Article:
Line Graph

What is a line graph?

A line graph shows the changes over time for a continuous variable. A line graph may also be called a line chart, a trend plot, run chart or a time series plot.

Line graphs show changes over time

Line graphs show how a continuous variable changes over time. The variable that measures time is plotted on the x-axis. The continuous variable is plotted on the y-axis.

Line graph examples

Example 1: Basic line graph

The graph in Figure 1 shows the weight change for a parrot measured at points over time. The data points and the line are both shown. You might want to omit the points. The weight axis makes sense for the data. It also has useful axis labels. The graph allows you to visualize how the weight of the parrot, measured in grams, changes over time.

Figure 1: Basic line graph showing weight change over time

In quality control, a basic line graph, like the one above, is called a run chart. This shows the “run over time” for the values of the variable on the y-axis. 

Example 2: Accounting for missing values

The line graph in Figure 2 also uses parrot weight data. In this case, the parrot was not weighed on some days as planned. This line graph does not connect across the missing values. We have also added an annotation to highlight the fact that the line graph has missing values. Alternatively, you can connect through missing values or use a dotted line for the connection across missing values. It is important to be aware of missing values and how you display them in your graphic.

Figure 2: Line graph with missing values

Example 3: When to use a regression instead of a line graph

The graph in Figure 3 shows a scatter plot of two continuous variables. The x-axis shows body weight; the y-axis shows sleep time. The graph also shows the points connected with a line, which is not correct. The points are for different species of animals and do not have a relationship that shows changes over time. The graph in Figure 4 shows a scatter plot with a simple linear regression, which is a correct way to display these data.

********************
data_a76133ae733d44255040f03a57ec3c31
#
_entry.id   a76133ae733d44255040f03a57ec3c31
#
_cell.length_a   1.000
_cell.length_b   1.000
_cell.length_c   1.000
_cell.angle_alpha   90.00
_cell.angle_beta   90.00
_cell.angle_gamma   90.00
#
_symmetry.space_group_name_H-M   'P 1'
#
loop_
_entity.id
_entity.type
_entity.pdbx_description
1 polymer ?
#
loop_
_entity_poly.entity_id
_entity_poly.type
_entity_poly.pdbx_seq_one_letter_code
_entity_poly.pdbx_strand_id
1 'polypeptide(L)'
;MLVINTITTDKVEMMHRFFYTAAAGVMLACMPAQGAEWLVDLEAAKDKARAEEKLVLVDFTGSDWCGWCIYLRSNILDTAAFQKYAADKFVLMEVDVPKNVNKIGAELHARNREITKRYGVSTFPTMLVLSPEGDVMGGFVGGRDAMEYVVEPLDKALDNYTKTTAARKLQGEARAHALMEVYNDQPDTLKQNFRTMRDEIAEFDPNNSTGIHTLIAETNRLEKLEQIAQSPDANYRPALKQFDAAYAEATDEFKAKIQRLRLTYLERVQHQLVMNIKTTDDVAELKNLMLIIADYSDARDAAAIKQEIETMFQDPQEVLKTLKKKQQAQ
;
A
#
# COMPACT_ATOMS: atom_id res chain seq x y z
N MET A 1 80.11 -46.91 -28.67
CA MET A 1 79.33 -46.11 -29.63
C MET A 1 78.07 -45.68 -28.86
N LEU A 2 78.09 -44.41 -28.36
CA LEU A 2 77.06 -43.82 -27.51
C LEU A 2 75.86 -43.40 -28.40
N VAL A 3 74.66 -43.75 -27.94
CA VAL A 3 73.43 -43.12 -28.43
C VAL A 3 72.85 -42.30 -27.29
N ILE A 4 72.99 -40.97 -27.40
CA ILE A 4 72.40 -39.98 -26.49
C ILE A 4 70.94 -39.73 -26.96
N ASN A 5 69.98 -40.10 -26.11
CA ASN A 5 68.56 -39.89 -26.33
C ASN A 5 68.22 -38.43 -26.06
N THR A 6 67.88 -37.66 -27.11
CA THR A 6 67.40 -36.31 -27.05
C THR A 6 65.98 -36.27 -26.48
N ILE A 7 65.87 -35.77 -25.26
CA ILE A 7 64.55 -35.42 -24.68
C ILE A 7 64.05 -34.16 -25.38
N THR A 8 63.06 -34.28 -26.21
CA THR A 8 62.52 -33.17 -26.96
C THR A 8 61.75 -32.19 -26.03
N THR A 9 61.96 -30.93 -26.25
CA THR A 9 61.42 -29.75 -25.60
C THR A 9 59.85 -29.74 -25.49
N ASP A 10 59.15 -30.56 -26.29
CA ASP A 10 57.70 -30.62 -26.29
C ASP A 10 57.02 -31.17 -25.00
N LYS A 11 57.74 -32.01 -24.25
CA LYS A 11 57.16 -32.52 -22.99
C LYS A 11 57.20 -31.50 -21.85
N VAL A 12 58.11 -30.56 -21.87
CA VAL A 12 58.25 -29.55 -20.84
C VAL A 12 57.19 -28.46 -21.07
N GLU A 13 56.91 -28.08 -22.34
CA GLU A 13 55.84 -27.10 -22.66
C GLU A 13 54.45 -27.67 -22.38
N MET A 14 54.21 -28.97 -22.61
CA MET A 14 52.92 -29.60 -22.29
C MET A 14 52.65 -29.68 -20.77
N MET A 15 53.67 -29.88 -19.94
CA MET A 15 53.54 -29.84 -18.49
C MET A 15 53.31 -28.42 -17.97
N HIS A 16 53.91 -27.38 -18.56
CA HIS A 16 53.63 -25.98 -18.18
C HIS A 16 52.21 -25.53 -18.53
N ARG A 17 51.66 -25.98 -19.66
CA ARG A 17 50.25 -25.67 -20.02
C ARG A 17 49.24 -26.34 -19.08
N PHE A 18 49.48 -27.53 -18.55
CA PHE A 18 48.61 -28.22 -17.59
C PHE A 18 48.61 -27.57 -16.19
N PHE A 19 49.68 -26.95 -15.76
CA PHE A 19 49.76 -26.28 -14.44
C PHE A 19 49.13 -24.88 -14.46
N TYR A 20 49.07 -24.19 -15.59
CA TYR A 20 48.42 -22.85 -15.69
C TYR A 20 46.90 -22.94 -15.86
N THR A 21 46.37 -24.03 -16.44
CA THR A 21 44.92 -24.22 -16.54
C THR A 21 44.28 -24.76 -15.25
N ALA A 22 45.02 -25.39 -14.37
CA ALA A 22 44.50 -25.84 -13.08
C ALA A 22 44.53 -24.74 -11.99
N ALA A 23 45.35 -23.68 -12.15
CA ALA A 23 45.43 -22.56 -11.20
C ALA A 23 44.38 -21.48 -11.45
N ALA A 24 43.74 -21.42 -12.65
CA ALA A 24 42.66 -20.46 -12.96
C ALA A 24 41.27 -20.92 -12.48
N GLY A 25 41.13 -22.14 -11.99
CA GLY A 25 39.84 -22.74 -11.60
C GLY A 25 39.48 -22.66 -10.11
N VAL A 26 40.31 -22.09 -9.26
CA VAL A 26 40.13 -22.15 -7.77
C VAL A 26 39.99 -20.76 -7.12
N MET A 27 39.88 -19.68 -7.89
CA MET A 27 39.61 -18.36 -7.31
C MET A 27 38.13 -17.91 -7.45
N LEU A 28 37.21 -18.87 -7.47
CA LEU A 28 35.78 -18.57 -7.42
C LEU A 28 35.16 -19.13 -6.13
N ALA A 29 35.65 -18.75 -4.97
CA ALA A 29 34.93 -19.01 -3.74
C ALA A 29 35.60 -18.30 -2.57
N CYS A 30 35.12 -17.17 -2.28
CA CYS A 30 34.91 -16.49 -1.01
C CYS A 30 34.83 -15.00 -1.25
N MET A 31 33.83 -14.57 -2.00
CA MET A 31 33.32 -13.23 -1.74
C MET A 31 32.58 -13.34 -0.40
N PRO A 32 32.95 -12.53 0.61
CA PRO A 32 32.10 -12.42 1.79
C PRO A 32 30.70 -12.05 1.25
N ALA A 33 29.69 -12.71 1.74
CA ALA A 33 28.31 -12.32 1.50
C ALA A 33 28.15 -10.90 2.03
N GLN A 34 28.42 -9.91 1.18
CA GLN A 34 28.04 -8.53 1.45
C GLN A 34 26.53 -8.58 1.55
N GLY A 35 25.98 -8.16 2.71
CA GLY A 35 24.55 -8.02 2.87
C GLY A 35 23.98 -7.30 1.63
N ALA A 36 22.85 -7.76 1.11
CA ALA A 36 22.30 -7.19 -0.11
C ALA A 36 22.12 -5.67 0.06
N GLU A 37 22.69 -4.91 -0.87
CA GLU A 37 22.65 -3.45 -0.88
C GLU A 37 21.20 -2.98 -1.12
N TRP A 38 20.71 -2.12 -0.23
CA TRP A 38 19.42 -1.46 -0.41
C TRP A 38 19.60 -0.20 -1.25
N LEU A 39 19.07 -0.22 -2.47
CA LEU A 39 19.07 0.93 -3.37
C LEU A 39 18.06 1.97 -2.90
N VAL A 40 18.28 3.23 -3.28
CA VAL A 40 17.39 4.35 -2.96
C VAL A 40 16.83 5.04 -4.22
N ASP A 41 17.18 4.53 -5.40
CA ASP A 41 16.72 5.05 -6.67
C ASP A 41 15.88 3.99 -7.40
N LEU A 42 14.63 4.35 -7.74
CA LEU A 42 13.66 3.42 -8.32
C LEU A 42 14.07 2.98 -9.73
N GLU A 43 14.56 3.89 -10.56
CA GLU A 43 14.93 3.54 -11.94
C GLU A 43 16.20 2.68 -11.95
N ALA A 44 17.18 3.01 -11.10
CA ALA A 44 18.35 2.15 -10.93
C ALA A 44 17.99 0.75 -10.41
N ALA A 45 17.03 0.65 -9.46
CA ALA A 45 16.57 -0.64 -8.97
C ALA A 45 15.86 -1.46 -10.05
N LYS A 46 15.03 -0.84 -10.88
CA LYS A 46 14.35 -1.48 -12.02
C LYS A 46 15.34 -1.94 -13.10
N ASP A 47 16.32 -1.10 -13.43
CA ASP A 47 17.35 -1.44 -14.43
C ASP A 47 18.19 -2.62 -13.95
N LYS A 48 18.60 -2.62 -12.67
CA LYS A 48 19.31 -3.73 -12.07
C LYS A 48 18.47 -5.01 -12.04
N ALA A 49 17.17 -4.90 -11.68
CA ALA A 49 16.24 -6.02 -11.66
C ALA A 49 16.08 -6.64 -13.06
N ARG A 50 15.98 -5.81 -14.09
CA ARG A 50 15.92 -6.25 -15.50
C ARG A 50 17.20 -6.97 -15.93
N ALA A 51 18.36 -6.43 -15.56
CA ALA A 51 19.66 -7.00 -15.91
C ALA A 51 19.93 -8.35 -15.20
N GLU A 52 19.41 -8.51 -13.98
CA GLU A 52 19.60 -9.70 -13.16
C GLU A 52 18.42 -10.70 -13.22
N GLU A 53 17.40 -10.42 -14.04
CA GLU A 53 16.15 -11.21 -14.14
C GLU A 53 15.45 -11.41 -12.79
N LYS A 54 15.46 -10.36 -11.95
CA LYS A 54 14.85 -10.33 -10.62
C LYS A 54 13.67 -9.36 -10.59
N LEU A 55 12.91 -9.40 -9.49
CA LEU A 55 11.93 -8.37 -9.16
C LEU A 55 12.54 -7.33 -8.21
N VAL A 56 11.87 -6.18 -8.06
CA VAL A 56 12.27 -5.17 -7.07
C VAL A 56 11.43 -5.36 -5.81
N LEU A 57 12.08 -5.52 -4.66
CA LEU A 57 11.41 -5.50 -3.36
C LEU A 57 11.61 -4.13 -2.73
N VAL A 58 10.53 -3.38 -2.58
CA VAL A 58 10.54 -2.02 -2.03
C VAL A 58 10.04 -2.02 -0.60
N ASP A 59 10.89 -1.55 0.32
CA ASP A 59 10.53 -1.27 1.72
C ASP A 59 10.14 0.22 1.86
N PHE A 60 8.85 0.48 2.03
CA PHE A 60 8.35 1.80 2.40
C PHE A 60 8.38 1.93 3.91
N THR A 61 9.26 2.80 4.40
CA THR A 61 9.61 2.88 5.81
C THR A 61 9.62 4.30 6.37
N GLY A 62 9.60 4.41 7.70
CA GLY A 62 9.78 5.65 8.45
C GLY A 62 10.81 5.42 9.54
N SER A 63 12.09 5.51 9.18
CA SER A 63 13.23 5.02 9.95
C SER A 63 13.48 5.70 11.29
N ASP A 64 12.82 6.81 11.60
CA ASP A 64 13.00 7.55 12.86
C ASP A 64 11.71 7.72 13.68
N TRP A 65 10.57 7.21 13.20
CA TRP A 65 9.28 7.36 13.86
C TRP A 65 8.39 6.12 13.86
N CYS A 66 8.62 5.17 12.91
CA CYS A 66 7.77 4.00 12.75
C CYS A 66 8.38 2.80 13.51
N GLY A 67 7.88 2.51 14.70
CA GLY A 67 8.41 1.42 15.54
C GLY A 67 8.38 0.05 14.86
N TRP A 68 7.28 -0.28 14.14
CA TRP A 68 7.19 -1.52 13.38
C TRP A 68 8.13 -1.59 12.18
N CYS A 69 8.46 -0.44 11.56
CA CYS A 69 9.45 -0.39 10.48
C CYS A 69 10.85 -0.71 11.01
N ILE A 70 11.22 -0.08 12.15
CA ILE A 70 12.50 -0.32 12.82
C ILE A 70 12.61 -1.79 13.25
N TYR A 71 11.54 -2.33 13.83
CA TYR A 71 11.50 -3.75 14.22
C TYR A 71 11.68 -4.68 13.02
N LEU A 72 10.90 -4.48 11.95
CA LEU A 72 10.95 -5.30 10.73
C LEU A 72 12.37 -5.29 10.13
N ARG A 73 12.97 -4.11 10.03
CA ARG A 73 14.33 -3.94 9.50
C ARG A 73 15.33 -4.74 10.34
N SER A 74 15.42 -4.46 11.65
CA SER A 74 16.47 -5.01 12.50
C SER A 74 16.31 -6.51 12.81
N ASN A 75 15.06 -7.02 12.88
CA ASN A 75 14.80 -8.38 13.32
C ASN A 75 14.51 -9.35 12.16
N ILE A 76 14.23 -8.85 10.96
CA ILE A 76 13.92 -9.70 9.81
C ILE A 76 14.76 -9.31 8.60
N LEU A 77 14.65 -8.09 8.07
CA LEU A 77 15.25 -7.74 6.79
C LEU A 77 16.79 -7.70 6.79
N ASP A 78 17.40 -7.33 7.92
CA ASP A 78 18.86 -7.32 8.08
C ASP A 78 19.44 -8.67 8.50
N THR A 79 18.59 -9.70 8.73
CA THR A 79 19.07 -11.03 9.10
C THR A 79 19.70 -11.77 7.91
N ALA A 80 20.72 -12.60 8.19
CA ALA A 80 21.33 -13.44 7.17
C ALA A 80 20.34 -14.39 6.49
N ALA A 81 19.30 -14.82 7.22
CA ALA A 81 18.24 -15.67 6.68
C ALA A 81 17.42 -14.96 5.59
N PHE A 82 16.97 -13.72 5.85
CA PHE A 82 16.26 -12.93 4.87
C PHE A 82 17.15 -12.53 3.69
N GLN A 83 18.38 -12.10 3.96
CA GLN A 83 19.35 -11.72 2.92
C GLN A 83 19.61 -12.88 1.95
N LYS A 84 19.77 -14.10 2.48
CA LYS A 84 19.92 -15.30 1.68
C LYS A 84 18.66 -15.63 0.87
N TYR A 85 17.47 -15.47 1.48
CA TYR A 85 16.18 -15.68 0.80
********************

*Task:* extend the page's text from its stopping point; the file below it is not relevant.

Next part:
Figure 3: Inappropriate use of a line graph
Figure 4: This scatter plot with linear regression is more useful than the line graph in Figure 3

Example 4: Consider your y-axis scale

When creating a line graph, or any graph, be cognizant of your scales. For instance, in the past, books recommended including zero on the y-axis. Current practice dictates using zero only when it makes sense for your data. Figure 5 shows historical data for hotel room occupancy rates in Australia for the fourth quarter of several years. The y-axis follows the historical recommendation of an axis that starts at zero. The problem with this approach is that it minimizes the visual impact of year-to-year differences. Compare Figures 5 and 6. Figure 6 uses a more reasonable set of values for the y-axis range so that it is easier to see the peak in 2006. Most software tools automatically create a y-axis that makes sense for the data. Some software tools allow you to change the axes.